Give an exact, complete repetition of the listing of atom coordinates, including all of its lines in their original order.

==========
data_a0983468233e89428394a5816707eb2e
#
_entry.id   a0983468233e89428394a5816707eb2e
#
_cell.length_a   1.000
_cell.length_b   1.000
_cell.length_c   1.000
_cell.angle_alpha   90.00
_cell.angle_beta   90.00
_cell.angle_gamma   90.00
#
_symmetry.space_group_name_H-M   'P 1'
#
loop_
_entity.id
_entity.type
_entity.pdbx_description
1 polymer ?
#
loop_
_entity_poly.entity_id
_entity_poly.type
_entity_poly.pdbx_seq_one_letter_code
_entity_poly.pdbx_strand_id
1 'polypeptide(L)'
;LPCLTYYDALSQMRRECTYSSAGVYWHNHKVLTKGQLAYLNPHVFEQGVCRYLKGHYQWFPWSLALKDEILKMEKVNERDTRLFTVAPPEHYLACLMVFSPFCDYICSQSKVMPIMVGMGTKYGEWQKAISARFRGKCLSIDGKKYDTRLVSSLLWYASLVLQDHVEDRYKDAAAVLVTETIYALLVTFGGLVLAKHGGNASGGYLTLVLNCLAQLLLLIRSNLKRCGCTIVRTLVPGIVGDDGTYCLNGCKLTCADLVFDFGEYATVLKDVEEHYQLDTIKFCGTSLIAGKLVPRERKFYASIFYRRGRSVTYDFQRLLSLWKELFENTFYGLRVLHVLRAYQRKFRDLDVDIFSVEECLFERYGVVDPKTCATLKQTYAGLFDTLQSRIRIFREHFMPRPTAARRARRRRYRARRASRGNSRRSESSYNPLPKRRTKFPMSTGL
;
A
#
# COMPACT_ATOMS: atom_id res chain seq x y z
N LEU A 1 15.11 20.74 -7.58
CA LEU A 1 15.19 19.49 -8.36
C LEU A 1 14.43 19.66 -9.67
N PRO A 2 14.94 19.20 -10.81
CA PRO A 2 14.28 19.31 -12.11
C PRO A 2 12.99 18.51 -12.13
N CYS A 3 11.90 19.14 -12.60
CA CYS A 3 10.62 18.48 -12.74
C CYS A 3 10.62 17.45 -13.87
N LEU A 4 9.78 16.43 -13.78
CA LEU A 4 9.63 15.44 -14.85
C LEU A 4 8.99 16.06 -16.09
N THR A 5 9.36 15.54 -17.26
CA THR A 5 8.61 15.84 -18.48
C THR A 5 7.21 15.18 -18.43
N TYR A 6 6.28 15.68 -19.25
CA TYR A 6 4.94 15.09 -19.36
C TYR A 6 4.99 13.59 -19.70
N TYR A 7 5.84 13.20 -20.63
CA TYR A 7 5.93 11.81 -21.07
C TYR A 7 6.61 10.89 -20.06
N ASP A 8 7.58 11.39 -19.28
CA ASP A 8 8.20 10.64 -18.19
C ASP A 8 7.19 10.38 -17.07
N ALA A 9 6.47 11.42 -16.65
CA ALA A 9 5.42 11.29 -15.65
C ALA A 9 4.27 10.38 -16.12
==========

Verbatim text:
data_a0983468233e89428394a5816707eb2e
#
_entry.id   a0983468233e89428394a5816707eb2e
#
_cell.length_a   1.000
_cell.length_b   1.000
_cell.length_c   1.000
_cell.angle_alpha   90.00
_cell.angle_beta   90.00
_cell.angle_gamma   90.00
#
_symmetry.space_group_name_H-M   'P 1'
#
loop_
_entity.id
_entity.type
_entity.pdbx_description
1 polymer ?
#
loop_
_entity_poly.entity_id
_entity_poly.type
_entity_poly.pdbx_seq_one_letter_code
_entity_poly.pdbx_strand_id
1 'polypeptide(L)'
;LPCLTYYDALSQMRRECTYSSAGVYWHNHKVLTKGQLAYLNPHVFEQGVCRYLKGHYQWFPWSLALKDEILKMEKVNERDTRLFTVAPPEHYLACLMVFSPFCDYICSQSKVMPIMVGMGTKYGEWQKAISARFRGKCLSIDGKKYDTRLVSSLLWYASLVLQDHVEDRYKDAAAVLVTETIYALLVTFGGLVLAKHGGNASGGYLTLVLNCLAQLLLLIRSNLKRCGCTIVRTLVPGIVGDDGTYCLNGCKLTCADLVFDFGEYATVLKDVEEHYQLDTIKFCGTSLIAGKLVPRERKFYASIFYRRGRSVTYDFQRLLSLWKELFENTFYGLRVLHVLRAYQRKFRDLDVDIFSVEECLFERYGVVDPKTCATLKQTYAGLFDTLQSRIRIFREHFMPRPTAARRARRRRYRARRASRGNSRRSESSYNPLPKRRTKFPMSTGL
;
A
#
# COMPACT_ATOMS: atom_id res chain seq x y z
N LEU A 1 15.11 20.74 -7.58
CA LEU A 1 15.19 19.49 -8.36
C LEU A 1 14.43 19.66 -9.67
N PRO A 2 14.94 19.20 -10.81
CA PRO A 2 14.28 19.31 -12.11
C PRO A 2 12.99 18.51 -12.13
N CYS A 3 11.90 19.14 -12.60
CA CYS A 3 10.62 18.48 -12.74
C CYS A 3 10.62 17.45 -13.87
N LEU A 4 9.78 16.43 -13.78
CA LEU A 4 9.63 15.44 -14.85
C LEU A 4 8.99 16.06 -16.09
N THR A 5 9.36 15.54 -17.26
CA THR A 5 8.61 15.84 -18.48
C THR A 5 7.21 15.18 -18.43
N TYR A 6 6.28 15.68 -19.25
CA TYR A 6 4.94 15.09 -19.36
C TYR A 6 4.99 13.59 -19.70
N TYR A 7 5.84 13.20 -20.63
CA TYR A 7 5.93 11.81 -21.07
C TYR A 7 6.61 10.89 -20.06
N ASP A 8 7.58 11.39 -19.28
CA ASP A 8 8.20 10.64 -18.19
C ASP A 8 7.19 10.38 -17.07
N ALA A 9 6.47 11.42 -16.65
CA ALA A 9 5.42 11.29 -15.65
C ALA A 9 4.27 10.38 -16.12